Someone who begins their recovery from addiction may participate in a whole range of services. They might go to 12 step meetings, attend a support group, see a drug counselor, work with a behavioral therapist, and more. However, at first, you might wonder what each of these experiences are meant to do. In the beginning, they might all seem like the same type of experience – therapy.
While many services you encounter in recovery are therapeutic, they may address various parts of healing from addiction. The following is a list of the types of therapies you may participate in while in addiction treatment:
Psychotherapy: Individual therapy typically involves sitting across from a compassionate mental health professional, who is listening and responding to you. This type of therapy might help a recovering addict repair damaged relationships, use coping tools to avoid cravings, and address underlying issues that have contributed to the development of the addiction.
Cognitive Behavioral Therapy (CBT): This is an effective form of therapy that focuses on changing drug-seeking behavior by identifying negative and distorted thinking patterns that might prompt cravings and drug use. This form of therapy emphasizes the link between thoughts, feelings, and behavior, and more importantly, it attempts to identify the way that certain thoughts contribute to the unique problems of a person’s life. By changing the thought pattern and by replacing it with thoughts that are aimed towards a specific therapeutic goal, a person can slowly begin to change.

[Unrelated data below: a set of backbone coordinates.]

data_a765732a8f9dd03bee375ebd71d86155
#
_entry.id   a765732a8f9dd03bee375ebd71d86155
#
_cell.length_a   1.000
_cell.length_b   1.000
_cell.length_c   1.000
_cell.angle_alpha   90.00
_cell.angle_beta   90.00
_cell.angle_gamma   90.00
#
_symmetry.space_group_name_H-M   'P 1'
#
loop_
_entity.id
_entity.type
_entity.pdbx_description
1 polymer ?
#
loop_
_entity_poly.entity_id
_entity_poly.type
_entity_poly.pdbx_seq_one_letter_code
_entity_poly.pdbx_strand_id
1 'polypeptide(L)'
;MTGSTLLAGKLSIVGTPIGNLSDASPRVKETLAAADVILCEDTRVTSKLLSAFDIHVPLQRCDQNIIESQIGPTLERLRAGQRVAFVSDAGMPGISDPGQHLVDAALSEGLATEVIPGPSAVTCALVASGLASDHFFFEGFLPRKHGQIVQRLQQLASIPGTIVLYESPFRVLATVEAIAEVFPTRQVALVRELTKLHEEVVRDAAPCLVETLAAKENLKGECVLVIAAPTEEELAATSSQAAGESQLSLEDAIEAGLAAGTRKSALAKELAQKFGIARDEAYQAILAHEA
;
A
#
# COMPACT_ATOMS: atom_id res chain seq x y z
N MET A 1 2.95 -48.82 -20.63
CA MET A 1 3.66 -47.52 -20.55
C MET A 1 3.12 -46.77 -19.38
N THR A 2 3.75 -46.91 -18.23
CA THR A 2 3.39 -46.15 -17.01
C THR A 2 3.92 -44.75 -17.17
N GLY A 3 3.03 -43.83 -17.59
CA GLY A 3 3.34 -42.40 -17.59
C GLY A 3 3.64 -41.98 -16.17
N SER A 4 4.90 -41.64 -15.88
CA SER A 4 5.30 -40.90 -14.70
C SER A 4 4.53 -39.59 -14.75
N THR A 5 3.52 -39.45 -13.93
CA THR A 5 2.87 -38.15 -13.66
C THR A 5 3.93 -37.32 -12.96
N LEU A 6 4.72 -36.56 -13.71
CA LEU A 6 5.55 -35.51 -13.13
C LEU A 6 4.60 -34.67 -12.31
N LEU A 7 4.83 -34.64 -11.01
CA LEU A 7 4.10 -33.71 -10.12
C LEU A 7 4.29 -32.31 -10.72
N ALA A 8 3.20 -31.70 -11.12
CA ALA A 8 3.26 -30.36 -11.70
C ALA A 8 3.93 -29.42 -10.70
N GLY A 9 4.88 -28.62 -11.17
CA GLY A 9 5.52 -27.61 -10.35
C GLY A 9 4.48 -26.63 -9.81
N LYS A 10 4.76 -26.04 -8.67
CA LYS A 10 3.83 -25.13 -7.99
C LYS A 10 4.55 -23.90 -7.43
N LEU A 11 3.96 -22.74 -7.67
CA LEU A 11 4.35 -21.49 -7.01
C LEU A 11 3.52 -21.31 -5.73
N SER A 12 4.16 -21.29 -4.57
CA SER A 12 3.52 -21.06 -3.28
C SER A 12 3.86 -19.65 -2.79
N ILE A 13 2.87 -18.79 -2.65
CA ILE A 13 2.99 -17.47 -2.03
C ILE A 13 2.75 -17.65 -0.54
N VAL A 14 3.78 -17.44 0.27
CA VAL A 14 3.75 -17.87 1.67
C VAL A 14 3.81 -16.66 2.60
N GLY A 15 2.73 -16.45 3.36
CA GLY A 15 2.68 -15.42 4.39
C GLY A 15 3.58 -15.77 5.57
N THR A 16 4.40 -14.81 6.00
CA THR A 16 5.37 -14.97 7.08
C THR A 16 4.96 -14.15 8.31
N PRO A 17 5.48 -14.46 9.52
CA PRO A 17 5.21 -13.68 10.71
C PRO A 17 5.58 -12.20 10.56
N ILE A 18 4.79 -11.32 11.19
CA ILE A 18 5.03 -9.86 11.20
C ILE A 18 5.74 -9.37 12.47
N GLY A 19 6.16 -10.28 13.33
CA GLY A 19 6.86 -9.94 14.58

Humanistic Therapy: This type of therapy focuses on a person’s strengths and potential. It recognizes that a person has the innate desire to do what’s best for them. One popular form of this type of therapy is Motivational Interviewing, which hopes to illicit a person’s desire to end their addiction. Motivational Interviewing is commonly used in recovery and highlights a person’s ability to solve their own problems as well as focuses on a person’s ability to accept and grow beyond their perceived limitations.
Family Therapy: This is a type of therapy involves the presence of all or most of a person’s family members. There is a focus on the systems and relationships within a family network. It aims to change the relationship within families in order to help them better manage the specific problems they might be facing. Also, this form of therapy recognizes that families can be a contributing factor to both a person’s emotional and psychological wounds as well as to their recovery.
Group Therapy: Group therapy includes the presence of a therapist, psychologist, social worker or other mental health professional who is facilitating the group experience of two or more people with the same life concern. For instance, adults who were suffering from a mental illness in addition to their alcohol abuse might make up a group in therapy. It should be noted that this is not a support group, which are facilitated by the group itself. Instead, group therapy is facilitated and monitored by a mental health professional.
According to the National Survey on Drug Use and Health (NSDUH), about 22.7 million Americans ages 12 and older needed treatment for drug and alcohol use in 2013. Yet, only 3 million people sought out addiction addiction treatment. Typically, obstacles to treatment can include low income or poverty, the stigma of addiction and mental illness, fear of legal consequences, fear of losing relationships with friends or family members, and resistance to giving up the lifestyle of using drugs or alcohol.
If there is a part of you that wants to get addiction treatment, help is out there. Contact a mental health provider to discuss the obstacles you face and how to overcome them.
If you are reading this on any blog other than NuLifeRecovery.com, it is stolen content without credit.
You can find us on Twitter via @nulife_recovery and Facebook via NuLife Addiction Treatment.
Come and visit our blog at http://nuliferecovery.com/blog/.